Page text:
*Commentary by Dr. Margaret Weiss: Clinical guidelines inform practice, but this type of empirical research has the potential to assure that clinical practice also informs clinical guidelines and assure their feasibility.Further evidence for the benefit of prescribing health.
The challenges of implementing ADHD clinical guidelines and research best evidence in routine clinical care settings: Delphi survey and mixed-methods study Charlotte L. Hall, John A. Taylor, Karen Newell, Laurence Baldwin, Kapil Sayal, Chris Hollis British Journal of Psychiatry Open Jan 2016, 2 (1) 25-31; DOI: 10.1192/bjpo.bp.115.002386; Open Access
Background: The landmark US Multimodal Treatment of ADHD (MTA) study established the benefits of individualised medication titration and optimisation strategies to improve short- to medium-term outcomes in attention-deficit hyperactivity disorder (ADHD). This individualised medication management approach was subsequently incorporated into the National Institute for Health and Care Excellence (NICE) ADHD Clinical Guidelines (NICE CG78). However, little is known about clinicians’ attitudes towards implementing these medication management strategies for ADHD in routine care.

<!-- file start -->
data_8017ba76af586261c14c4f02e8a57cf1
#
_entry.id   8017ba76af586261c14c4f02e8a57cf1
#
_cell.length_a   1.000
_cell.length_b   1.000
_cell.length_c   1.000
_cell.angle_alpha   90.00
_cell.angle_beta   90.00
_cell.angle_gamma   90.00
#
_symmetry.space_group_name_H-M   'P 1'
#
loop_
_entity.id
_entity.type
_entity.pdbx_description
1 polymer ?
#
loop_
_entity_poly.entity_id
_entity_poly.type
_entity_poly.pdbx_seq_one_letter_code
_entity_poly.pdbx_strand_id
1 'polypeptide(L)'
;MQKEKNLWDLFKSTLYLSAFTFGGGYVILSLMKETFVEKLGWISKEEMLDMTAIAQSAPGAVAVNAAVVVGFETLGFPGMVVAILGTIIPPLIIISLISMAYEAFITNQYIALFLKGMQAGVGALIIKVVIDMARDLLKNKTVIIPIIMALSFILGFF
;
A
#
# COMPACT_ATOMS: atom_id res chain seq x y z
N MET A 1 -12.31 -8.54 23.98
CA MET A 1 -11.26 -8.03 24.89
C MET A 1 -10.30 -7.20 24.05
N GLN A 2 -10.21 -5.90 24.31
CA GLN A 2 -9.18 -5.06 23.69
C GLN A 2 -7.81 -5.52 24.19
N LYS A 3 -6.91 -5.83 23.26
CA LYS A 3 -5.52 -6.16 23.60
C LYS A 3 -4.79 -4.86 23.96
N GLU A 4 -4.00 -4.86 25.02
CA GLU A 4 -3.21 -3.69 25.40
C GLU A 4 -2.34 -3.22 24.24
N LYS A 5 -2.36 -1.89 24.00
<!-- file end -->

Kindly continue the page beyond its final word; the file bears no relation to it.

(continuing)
Aims: To examine National Health Service (NHS) healthcare professionals’ consensus on ADHD medication management strategies.
Method: Using the Delphi method, we examined perceptions on the importance and feasibility of implementing 103 ADHD treatment statements from sources including the UK NICE ADHD guidelines and US medication management algorithms.
Results: Certain recommendations for ADHD medication management were judged as important and feasible to implement, including a stepwise titration of stimulant medication. Other recommendations were perceived as important but not feasible to implement in routine practice, such as weekly clinic follow-up with the family during titration and collection of follow-up symptom questionnaires.
Conclusions: Many of the key guideline recommendations for ADHD medication management are viewed by clinicians as important and feasible to implement. However, some recommendations present significant implementation challenges within the context of routine NHS clinical care in England.